To put this in historical context, Emily was doing this at the same time that Robert Browning was experimenting in his dramatic monologues with how deeply the character of the narrator colours and distorts what is being told.  And I think part of the fascination of Charlotte's Villette depends on our strong suspicion that Lucy Snowe is a highly selective narrator. The narrators in Jane Eyre and Agnes Gray are also very clearly interested in presenting their own sides of their own stories, though we are not so troubled as in Villette by our awareness of things being kept out of sight.

Emily's narrators are different.* They are not, for the most part, leading characters in the stories they tell (Heathcliff being a notable exception). None of them appears interested in distorting the story to present themselves in a better light, or to present others in a worse light, or to make a case, or to censor parts of the story. Instead, they appear to want to tell the story just as they experienced it; or maybe they simply can't help doing so. In Emily's world, the narrator does not control the story; instead, the story possesses the narrator.

We can perhaps take this thought a little further. The story in Wuthering Heights does have some deceit in it (for example, the younger Catherine deceiving her father about her visits to the Heights); typically, deceits such as this are childish, temporary and not very successful. For the most part the characters speak their minds to a striking extent. Heathcliff  is always extremely candid to Nelly. He seems to gain Isabella as a bride without making any attempt to hide his dislike for her. The older Catherine before her marriage hides no feelings from Nelly. The older Catherine hides nothing from Edgar; she is happy until she is not. And so on.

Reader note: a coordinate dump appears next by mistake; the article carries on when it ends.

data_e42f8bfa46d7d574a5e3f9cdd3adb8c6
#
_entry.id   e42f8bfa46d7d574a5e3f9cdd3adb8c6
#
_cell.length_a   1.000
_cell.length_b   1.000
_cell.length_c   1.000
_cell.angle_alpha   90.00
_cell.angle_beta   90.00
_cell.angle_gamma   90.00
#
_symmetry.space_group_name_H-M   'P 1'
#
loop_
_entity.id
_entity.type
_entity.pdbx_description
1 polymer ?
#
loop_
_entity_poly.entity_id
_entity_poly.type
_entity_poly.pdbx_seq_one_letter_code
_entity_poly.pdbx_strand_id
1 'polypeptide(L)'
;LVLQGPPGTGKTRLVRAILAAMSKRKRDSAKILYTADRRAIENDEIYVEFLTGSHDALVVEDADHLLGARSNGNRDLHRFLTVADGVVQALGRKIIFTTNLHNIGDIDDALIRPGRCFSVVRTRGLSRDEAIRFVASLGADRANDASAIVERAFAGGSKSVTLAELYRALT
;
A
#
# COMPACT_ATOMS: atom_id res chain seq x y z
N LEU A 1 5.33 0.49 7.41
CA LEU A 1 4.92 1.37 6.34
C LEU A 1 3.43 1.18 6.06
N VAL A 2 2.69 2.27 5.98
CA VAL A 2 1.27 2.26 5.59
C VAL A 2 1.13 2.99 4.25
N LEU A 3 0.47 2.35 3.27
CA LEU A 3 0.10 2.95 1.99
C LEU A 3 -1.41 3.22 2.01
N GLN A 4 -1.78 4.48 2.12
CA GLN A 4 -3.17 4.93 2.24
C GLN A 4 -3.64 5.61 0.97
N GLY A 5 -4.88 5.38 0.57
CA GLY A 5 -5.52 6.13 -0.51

[*  Michael Schmidt, I discover, makes the same observation in The Novel: A Biography (p. 293).]

* * *

Previous note, about Emily's lost writings:

Potential influence of Scott on Wuthering Heights:

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At 3:24 pm, Blogger Vincent said...

At a tangent, your reference to the deprecatory sense of "novelette" reminds me that it's a fairly popular girl's name in Jamaica. My wife's cousin, for example.

At 4:07 pm, Blogger Michael Peverett said...

That's fascinating! And a very nice name too.

(So far as there's any logic to these things, I'm guessing the name could have come from French, originally as a cute diminutive way of saying "new" or "young".)